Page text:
02 February 2014

Bringing Out the Dead

Pete Seeger's passing recalls to me the one time I met him.  The occasion was a funeral.  I was officiating at a small private service for Norman Rosten, a well regarded Brooklyn poet, less than a year after arriving at the First Unitarian Church there.  Those outside the city may know Rosten because of his book on Marilyn Monroe whom he knew through Arthur Miller, later adapted into an opera performed in 1993. 

The service was held on the barge that held Bargemusic, right at the Fulton Ferry beside the Brooklyn Bridge.  I do not remember why but in New York City people have many overlapping connections that often are not evident.  Remind me to tell you about praying over George Plimpton sometime.  Anyway, after planning the service, I assumed the music would be of the sort you would get at Bargemusic.  Wrong.

Pete Seeger was the one and only musician.  I was not sure why at that moment.  Maybe there were 25 of us there, hardly a crowd.  Even for the barge which is scarcely larger than a garage.  I shook his hand and we compared notes about who does what first and second and so forth.  This being less than a year into my church, I was fairly star struck and humbled by the occasion.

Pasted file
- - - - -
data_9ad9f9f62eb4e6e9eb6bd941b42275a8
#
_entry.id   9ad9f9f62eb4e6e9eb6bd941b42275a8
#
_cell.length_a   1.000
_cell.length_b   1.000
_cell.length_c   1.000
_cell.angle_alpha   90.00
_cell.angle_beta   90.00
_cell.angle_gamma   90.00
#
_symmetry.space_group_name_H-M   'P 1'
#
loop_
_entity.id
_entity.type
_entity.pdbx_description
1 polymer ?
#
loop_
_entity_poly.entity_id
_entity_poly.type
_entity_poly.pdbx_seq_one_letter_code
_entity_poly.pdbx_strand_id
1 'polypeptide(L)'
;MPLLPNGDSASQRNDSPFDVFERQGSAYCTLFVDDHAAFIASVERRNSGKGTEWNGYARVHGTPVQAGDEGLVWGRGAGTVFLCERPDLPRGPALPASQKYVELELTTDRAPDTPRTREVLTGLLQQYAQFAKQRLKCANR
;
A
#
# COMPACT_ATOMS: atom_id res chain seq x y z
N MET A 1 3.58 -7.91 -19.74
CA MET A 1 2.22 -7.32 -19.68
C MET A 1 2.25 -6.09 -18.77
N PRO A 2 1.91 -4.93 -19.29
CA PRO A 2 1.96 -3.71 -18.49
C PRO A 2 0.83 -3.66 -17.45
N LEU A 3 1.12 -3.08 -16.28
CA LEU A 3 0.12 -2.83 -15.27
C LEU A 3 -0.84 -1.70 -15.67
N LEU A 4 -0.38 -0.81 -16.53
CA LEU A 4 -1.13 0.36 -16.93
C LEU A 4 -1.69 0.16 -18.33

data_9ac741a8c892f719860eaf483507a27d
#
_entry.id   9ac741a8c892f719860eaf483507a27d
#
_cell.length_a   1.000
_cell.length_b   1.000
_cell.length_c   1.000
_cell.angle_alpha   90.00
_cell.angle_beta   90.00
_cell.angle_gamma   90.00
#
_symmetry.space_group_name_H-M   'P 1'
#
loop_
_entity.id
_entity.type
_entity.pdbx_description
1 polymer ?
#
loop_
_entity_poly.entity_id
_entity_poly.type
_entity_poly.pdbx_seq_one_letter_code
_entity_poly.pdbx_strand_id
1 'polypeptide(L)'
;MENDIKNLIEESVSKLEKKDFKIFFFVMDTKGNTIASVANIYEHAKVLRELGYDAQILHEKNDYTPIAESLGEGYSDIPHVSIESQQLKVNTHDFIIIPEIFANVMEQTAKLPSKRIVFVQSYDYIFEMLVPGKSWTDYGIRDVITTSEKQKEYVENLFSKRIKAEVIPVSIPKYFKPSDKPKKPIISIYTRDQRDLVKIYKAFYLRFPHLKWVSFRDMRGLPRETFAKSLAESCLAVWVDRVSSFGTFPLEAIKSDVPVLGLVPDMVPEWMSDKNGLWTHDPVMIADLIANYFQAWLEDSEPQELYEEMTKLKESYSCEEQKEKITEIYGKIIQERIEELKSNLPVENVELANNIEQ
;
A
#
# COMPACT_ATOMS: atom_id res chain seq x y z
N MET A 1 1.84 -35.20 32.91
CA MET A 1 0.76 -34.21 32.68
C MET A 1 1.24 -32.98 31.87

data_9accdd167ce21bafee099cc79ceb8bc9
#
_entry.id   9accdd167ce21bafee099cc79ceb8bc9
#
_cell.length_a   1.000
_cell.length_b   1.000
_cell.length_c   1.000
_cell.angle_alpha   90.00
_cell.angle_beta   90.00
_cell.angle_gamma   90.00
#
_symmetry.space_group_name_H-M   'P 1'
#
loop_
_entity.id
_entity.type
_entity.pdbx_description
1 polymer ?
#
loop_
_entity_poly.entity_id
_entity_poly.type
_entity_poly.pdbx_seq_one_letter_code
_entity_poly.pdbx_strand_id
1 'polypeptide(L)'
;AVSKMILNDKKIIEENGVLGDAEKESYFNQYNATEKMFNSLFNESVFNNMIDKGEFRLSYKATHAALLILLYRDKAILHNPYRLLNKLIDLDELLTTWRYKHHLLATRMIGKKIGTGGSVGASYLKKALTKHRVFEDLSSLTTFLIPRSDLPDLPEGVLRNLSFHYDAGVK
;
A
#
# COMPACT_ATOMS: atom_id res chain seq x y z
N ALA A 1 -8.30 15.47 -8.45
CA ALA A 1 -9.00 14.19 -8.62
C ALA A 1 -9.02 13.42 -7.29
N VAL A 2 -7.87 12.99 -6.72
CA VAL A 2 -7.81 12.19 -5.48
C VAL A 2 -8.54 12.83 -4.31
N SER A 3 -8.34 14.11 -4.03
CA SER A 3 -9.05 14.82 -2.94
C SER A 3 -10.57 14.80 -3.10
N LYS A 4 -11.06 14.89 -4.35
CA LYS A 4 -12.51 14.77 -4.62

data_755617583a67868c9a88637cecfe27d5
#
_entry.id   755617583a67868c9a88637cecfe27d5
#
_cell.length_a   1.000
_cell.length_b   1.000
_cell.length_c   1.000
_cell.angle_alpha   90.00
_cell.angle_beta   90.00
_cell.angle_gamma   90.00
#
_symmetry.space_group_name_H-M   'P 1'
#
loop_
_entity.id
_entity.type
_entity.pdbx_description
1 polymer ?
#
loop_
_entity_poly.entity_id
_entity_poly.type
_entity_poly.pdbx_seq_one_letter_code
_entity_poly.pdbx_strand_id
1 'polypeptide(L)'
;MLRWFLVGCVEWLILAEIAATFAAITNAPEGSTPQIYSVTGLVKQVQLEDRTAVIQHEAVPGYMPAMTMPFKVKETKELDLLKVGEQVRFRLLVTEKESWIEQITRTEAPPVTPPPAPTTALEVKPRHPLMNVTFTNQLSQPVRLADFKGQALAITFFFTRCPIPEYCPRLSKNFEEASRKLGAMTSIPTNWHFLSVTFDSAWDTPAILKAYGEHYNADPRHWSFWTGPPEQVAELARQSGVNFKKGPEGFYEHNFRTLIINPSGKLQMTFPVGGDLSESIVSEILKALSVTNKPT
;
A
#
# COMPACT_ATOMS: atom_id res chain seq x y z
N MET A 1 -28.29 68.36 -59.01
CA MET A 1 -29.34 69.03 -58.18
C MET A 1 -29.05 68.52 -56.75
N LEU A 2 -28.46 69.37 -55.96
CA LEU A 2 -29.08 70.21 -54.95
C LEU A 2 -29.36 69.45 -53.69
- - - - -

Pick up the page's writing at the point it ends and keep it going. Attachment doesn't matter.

Then he sang "The Ballad of Norma Jean," a song he composed on the words of one of Norman's poems.  It was sung at, and recorded for, at Carnegie Hall in June of 1963.  There was the connection.

Whenever he sang or spoke the famous smile was there.  But after the service, during the reception, he was very quiet.  Not knowing him I was loathe to chat him up.  He did not linger long.  I was tempted to think him aloof, but realized it was just as likely, probably more so, that he was as shy in private as he was ebullient in public.  There was something tender in him, almost vulnerable. 

So I like to think, at least.  But I remember with clarity him standing there in barge, instrument over his shoulder, singing to this small band of mourners, for a man whom I had known but a little in my few months there.  But at the end of that day my thread had been added to the knot tied by Pete Seeger and Norman Rosten and Arthur Miller and Marilyn Monroe.  It was a strange and precious day.